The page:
Singaporean admits he transferred money abroad to help fund ISIS
He argues in court that he did not break law as he recognises only syariah law
The first Singaporean to be charged with terror financing admitted in his trial yesterday that he had transferred funds overseas to support the Islamic State in Iraq and Syria (ISIS) group.
Former logistics professional Imran Kassim, 36, was charged with transferring $450 through remittance company Western Union to Mohamad Alsaied Alhmidan in Turkey for the publication of ISIS propaganda about six years ago.
"I do admit to making the transfer, and I did it to benefit the Islamic State," he said, using another common name for ISIS.
On an official website, the US government lists Mohamad Alsaied as a specially designated national and says he is linked to ISIS.
Under Singapore's Terrorism (Suppression of Financing) Act, introduced in 2002 to counter terrorism financing here, anyone convicted of the offence of providing property and services for terrorist purposes could be jailed for up to 10 years, fined up to $500,000, or both.
Imran, who was taken into court handcuffed and blindfolded, is representing himself.
The court heard that he was previously represented by a law firm, which has since discharged itself.
In court yesterday, Imran argued that while he had made the fund transfer to ISIS, he had not broken the law as he did not recognise Singapore law and recognised only syariah law.
Mainstream Islamic scholars say Muslims are obliged to follow the laws of the land where they live, and that ISIS and its violence are a distortion of Islamic teachings.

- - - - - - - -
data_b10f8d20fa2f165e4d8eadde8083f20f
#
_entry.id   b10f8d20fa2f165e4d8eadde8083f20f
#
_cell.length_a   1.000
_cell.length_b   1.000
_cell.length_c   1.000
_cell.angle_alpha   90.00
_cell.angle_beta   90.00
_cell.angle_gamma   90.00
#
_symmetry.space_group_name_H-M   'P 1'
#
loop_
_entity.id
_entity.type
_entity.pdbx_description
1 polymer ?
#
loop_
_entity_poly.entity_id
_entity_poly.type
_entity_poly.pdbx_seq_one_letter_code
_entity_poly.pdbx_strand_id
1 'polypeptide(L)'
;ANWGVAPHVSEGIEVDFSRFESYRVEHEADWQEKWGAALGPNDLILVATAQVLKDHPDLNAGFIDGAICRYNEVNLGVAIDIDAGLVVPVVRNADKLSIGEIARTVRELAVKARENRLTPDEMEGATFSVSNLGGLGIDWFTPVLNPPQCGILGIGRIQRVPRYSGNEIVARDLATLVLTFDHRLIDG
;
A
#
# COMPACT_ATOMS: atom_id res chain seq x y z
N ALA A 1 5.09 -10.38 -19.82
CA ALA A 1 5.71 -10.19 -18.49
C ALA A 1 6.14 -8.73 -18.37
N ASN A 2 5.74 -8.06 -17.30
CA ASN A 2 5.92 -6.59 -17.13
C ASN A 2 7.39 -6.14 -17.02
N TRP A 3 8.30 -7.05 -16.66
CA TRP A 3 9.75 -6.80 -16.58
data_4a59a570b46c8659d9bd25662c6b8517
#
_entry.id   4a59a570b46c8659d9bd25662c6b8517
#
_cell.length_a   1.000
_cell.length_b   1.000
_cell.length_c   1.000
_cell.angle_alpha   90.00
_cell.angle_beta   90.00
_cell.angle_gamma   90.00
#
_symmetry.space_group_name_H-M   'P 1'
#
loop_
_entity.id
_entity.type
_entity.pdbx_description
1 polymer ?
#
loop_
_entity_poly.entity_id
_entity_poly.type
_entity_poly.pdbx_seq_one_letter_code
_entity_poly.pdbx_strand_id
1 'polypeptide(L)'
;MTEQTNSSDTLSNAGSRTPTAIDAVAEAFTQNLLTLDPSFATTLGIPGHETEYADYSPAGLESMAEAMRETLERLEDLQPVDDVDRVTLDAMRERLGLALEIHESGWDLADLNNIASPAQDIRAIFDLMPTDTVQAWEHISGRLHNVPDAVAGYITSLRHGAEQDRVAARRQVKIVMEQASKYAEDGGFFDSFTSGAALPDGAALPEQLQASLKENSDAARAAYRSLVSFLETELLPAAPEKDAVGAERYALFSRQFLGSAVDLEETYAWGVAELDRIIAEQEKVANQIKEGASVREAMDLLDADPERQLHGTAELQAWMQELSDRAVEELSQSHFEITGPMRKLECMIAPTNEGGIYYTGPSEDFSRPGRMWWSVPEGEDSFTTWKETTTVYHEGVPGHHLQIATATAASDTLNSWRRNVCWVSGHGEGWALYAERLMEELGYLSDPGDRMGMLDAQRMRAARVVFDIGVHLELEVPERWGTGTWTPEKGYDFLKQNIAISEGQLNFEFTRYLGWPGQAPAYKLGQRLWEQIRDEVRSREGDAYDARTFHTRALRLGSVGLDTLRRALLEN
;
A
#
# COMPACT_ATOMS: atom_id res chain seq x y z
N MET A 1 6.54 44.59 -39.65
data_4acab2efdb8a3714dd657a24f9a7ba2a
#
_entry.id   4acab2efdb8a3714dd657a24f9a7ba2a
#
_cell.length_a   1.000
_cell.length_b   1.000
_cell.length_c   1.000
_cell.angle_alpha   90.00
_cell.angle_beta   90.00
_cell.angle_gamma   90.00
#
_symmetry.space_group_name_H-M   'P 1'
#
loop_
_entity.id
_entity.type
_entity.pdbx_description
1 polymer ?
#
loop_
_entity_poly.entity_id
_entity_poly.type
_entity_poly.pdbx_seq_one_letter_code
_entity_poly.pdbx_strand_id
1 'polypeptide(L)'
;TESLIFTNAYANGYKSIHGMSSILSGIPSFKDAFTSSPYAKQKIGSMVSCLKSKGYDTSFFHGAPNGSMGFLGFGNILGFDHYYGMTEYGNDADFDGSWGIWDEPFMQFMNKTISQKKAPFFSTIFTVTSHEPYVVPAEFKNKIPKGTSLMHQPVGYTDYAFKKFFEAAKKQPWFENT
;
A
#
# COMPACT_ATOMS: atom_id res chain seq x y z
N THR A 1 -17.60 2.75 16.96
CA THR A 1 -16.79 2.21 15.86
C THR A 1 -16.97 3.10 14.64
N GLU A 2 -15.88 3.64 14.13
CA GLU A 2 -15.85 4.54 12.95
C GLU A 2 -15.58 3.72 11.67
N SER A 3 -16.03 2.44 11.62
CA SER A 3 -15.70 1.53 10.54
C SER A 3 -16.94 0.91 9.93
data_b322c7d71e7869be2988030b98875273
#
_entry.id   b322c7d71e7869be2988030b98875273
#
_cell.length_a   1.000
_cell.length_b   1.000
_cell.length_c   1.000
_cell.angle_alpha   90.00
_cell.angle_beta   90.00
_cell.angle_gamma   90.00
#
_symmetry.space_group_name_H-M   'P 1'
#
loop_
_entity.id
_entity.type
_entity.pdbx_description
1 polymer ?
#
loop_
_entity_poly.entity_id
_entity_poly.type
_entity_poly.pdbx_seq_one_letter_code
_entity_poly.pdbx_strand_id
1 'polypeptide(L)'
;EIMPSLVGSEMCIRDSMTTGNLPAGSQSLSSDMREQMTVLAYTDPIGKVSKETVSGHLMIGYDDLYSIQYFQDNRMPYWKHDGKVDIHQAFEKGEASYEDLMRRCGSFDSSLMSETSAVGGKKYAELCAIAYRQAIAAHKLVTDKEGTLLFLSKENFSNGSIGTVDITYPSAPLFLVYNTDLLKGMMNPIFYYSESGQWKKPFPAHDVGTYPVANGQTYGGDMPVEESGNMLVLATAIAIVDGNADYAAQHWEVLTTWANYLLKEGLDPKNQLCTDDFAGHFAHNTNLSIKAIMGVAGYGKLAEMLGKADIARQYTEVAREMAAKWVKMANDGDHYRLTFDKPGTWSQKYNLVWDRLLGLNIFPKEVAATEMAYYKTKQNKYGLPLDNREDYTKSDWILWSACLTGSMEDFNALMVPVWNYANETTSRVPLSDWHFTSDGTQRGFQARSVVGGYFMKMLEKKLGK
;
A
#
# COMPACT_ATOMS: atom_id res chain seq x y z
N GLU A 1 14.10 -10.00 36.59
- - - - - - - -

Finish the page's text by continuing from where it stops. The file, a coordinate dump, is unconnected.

Imran has been detained under the Internal Security Act since August 2017 and was issued a detention order for intending to take part in armed violence overseas.
In April last year, he was the first Singaporean here to be charged with terror financing.
Last October, former IT professional Ahmed Hussein Abdul Kadir Sheik Uduman, 35, became the first Singaporean to be convicted of funding terrorism. He was sentenced to 2½ years in jail. He had been charged the month before.
In Imran's case, a parallel investigation by the police's Commercial Affairs Department found that he had provided funds to aid ISIS.
Deputy Public Prosecutors Nicholas Khoo and Foo Shi Hao said: "Terrorism is a transnational scourge, and Singapore takes its duties as a member of the global community seriously in its unending fight against terrorism, and accordingly, terrorism financing."
DPP Khoo said Imran had transferred the money knowing it would benefit the terror group by "garnering more support and raising awareness for ISIS".
The prosecution closed its case yesterday morning, arguing that with the bank receipt and form, Imran's statements to the police and his own admissions, the charge against him had been made out.
Yesterday, Imran's family requested to speak to him during a break before he gave his closing submissions for his defence, which District Judge Seah Chi-Ling allowed.
In open court, some of his family members tried to convince him to say he was supporting "charitable causes" and not violence.
But Imran refused.
Pleading with him, a male family member asked Imran to "think about (his) family", to which Imran said this had "nothing to do" with his family.
The judge is expected to deliver his verdict today.